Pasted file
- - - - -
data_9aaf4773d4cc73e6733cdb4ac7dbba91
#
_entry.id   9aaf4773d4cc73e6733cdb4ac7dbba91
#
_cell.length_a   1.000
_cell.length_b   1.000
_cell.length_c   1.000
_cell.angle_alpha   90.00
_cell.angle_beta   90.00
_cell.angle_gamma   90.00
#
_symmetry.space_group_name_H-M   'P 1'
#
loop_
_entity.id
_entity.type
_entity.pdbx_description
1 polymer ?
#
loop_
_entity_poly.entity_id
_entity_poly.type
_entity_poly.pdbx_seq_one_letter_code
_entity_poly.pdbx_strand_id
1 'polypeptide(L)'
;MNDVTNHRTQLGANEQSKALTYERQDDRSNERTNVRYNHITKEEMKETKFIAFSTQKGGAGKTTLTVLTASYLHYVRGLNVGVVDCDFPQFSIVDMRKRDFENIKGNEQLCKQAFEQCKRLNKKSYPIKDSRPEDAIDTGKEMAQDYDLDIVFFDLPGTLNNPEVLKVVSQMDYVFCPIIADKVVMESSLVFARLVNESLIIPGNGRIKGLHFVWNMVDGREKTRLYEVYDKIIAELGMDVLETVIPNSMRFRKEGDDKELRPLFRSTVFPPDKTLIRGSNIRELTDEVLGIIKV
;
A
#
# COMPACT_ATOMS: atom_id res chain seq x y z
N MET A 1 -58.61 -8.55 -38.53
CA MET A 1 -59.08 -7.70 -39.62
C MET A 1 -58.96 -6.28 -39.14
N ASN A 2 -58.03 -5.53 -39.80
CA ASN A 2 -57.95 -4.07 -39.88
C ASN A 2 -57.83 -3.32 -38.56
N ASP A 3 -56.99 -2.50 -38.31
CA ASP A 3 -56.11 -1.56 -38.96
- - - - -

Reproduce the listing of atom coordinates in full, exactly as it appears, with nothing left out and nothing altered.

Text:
data_9aaf4773d4cc73e6733cdb4ac7dbba91
#
_entry.id   9aaf4773d4cc73e6733cdb4ac7dbba91
#
_cell.length_a   1.000
_cell.length_b   1.000
_cell.length_c   1.000
_cell.angle_alpha   90.00
_cell.angle_beta   90.00
_cell.angle_gamma   90.00
#
_symmetry.space_group_name_H-M   'P 1'
#
loop_
_entity.id
_entity.type
_entity.pdbx_description
1 polymer ?
#
loop_
_entity_poly.entity_id
_entity_poly.type
_entity_poly.pdbx_seq_one_letter_code
_entity_poly.pdbx_strand_id
1 'polypeptide(L)'
;MNDVTNHRTQLGANEQSKALTYERQDDRSNERTNVRYNHITKEEMKETKFIAFSTQKGGAGKTTLTVLTASYLHYVRGLNVGVVDCDFPQFSIVDMRKRDFENIKGNEQLCKQAFEQCKRLNKKSYPIKDSRPEDAIDTGKEMAQDYDLDIVFFDLPGTLNNPEVLKVVSQMDYVFCPIIADKVVMESSLVFARLVNESLIIPGNGRIKGLHFVWNMVDGREKTRLYEVYDKIIAELGMDVLETVIPNSMRFRKEGDDKELRPLFRSTVFPPDKTLIRGSNIRELTDEVLGIIKV
;
A
#
# COMPACT_ATOMS: atom_id res chain seq x y z
N MET A 1 -58.61 -8.55 -38.53
CA MET A 1 -59.08 -7.70 -39.62
C MET A 1 -58.96 -6.28 -39.14
N ASN A 2 -58.03 -5.53 -39.80
CA ASN A 2 -57.95 -4.07 -39.88
C ASN A 2 -57.83 -3.32 -38.56
N ASP A 3 -56.99 -2.50 -38.31
CA ASP A 3 -56.11 -1.56 -38.96